Single voicemail is the option to use the corporate voice mail rather than the cell phone’s voice mail. This only works on calls made to an office number.
Simultaneous ringing means that when someone calls an office number, a desk phone and a mobile phone ring simultaneously.
When a cell phone receives a call made to an office number, the caller ID display would normally show the office as the caller, since the call is routed though the PBX. When the client software on the cell phone can pre-empt the built-in phone software (depends on the handset and client software vendor) this caller ID is suppressed and the mobility controller passes the correct calling number and name to the client software on the handset using the cellular data channel. Alternatively, depending on the PBX and carrier, the system may be able to insert the caller ID of the person calling into the regular caller ID notification (caller ID spoofing). This will show the 'correct' caller ID even on the built-in handset interface.
PBX mobility on a regular cell phone is not particularly user friendly, what with the touch-tone interface and the access number prefixing. With a smartphone things get a lot better. The definition of a smartphone is that it can run third-party software. If one has a smartphone, and it is a model supported by an enterprise FMC system, it will be able to run a “client application” that puts a friendly user interface on the PBX mobility features, allowing easy use of PBX features like four-digit dialing to other extensions.
If the phone supports it, well written client applications can fully hide the native phone user interface. Otherwise users will have two different screens from which to dial calls: the built-in one and the client application.
RIM has built PBX signaling features into its handsets running firmware version 4.2.1 or above. Thus, Blackberries can access PBX features through menus rather than touch-tones, even without add-on client software.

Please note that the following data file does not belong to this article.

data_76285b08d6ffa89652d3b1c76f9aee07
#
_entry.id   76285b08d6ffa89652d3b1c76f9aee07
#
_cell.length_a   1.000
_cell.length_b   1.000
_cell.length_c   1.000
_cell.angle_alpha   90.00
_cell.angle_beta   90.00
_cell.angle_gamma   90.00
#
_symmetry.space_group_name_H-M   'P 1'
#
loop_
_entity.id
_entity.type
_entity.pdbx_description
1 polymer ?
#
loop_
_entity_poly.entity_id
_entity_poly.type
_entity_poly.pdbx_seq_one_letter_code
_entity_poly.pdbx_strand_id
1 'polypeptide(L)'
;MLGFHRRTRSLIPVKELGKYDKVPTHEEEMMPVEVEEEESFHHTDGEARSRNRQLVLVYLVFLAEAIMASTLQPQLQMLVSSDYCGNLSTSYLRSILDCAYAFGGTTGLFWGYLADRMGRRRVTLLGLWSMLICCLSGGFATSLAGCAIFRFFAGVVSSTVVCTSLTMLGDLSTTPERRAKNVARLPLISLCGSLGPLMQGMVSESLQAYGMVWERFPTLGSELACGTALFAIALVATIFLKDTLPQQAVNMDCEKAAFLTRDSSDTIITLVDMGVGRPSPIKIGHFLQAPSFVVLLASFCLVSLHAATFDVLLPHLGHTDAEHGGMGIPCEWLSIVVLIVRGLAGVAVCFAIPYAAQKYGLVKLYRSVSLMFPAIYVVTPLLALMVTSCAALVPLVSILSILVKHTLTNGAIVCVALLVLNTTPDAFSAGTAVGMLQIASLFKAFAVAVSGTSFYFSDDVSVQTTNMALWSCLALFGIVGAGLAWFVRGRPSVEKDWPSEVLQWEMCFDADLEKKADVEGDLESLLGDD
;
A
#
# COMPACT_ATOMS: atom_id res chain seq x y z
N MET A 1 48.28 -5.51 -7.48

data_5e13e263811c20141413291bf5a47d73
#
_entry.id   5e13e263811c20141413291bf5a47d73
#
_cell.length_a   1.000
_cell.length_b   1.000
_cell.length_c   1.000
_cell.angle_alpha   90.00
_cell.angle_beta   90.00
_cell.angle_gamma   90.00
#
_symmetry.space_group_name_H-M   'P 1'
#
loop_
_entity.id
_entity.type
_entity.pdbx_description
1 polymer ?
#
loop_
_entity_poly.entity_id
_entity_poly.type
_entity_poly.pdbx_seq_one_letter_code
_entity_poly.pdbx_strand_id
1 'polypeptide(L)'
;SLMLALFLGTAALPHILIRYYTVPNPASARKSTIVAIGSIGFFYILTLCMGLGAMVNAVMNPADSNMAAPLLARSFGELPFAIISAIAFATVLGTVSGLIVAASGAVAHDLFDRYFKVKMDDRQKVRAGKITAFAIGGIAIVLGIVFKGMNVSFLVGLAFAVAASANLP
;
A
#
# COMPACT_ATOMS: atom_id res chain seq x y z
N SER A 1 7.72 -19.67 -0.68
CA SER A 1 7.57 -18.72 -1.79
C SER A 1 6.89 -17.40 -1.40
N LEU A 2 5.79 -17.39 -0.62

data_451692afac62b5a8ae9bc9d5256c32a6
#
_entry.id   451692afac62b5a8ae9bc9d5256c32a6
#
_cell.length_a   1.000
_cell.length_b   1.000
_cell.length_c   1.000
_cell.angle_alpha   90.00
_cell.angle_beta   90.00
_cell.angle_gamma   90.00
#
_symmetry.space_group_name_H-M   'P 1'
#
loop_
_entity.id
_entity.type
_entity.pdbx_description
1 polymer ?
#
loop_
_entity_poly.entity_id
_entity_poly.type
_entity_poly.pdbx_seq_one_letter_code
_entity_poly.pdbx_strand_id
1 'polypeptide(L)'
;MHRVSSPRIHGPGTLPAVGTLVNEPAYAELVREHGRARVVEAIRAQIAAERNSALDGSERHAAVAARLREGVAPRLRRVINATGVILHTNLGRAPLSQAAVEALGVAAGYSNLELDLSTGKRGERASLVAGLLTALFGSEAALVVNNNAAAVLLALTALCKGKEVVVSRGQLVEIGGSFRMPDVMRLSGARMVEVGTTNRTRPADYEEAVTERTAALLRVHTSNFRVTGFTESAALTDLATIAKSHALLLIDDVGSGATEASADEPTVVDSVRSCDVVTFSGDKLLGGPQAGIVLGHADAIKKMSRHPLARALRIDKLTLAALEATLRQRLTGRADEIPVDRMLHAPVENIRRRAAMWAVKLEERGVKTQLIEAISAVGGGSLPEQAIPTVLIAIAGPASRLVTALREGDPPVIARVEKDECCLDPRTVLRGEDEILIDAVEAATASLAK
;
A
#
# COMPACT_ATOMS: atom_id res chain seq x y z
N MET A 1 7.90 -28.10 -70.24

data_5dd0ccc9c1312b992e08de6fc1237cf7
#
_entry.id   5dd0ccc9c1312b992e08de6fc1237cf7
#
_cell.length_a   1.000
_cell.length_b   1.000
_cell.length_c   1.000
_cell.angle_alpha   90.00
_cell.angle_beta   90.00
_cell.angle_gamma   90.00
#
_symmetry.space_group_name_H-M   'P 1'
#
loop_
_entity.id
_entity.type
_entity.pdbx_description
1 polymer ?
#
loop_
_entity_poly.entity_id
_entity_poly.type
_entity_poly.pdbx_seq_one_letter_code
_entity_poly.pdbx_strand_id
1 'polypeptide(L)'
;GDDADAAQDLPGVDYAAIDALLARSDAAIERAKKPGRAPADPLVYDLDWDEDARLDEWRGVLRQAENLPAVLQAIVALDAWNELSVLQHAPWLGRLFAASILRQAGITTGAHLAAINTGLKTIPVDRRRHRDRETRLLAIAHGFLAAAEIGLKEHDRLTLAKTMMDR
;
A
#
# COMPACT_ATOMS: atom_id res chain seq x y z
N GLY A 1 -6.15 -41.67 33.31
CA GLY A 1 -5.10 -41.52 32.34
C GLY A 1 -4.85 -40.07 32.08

OptiCaller software has developed mobile PBX software/apps for most smartphone platforms (Android, iPhone, Blackberry, Windows Mobile and Windows Phone), which also fits to any PBX and Centrex systems.
A dual-mode phone is a cell phone that also has Wi-Fi. The Wi-Fi can be for data only, voice only, or for both.
Three main categories of wireless extensions to PBXs exist: those that work over Wi-Fi (VoWLAN, or VoWi-Fi), those that use public mobile networks like 3G, and those that use other radio technologies like DECT. Client software can make a dual-mode smartphone act as a Wi-Fi extension to the PBX. This gives the handset a split personality: a regular cell phone and a VoIP PBX extension, each having its own phone number. These two personalities can be well integrated, fully separate or something in between. Session redirection as described above moves the call between devices; with a dual-mode phone, session redirection can occur between the two networks, keeping the call on the same handset.
Well integrated dual-mode user interfaces are sometimes described as “network agnostic” (see below).
Dual-mode handset clients can fully hide their split personality, taking the onus of session redirection off the user, and handling it automatically. When the system senses that a phone moves into Wi-Fi coverage, it transfers the call onto the VoWi-Fi side. When a phone moves out of Wi-Fi coverage, it transfers the call onto the cellular side. This is also sometimes termed “seamless handover” or “automatic handover.” To do it imperceptibly to the user is technically challenging. This automatic, seamless type of session redirection is often termed voice call continuity (VCC). The term VCC has the disadvantage that it specifically mentions voice, while FMC systems are evolving toward multimedia sessions where voice is only one of the elements. So a better term might be session continuity.
Session continuity needs client software support in the handset, either with built-in VCC client software, or (more commonly in enterprise FMC) as a part of the client software from the enterprise FMC system vendor.
VCC is a term lifted from the IP multimedia subsystem (IMS) specifications published by the international bodies involved with standardizing cellular technologies. In IMS terminology, VCC is done by software termed the call continuity control function (CCCF).
Session redirection and session continuity need a device in the network that routes and reroutes the call over either the fixed or mobile network as needed; something that embodies the CCCF. Many terms for this device exist, and each of these terms can also mean something else. Also the various devices that incorporate session redirection or session continuity usually also do other things. These devices have names like “mobility server,” “mobility controller,” “mobility router,” “mobility appliance” or “mobility gateway.”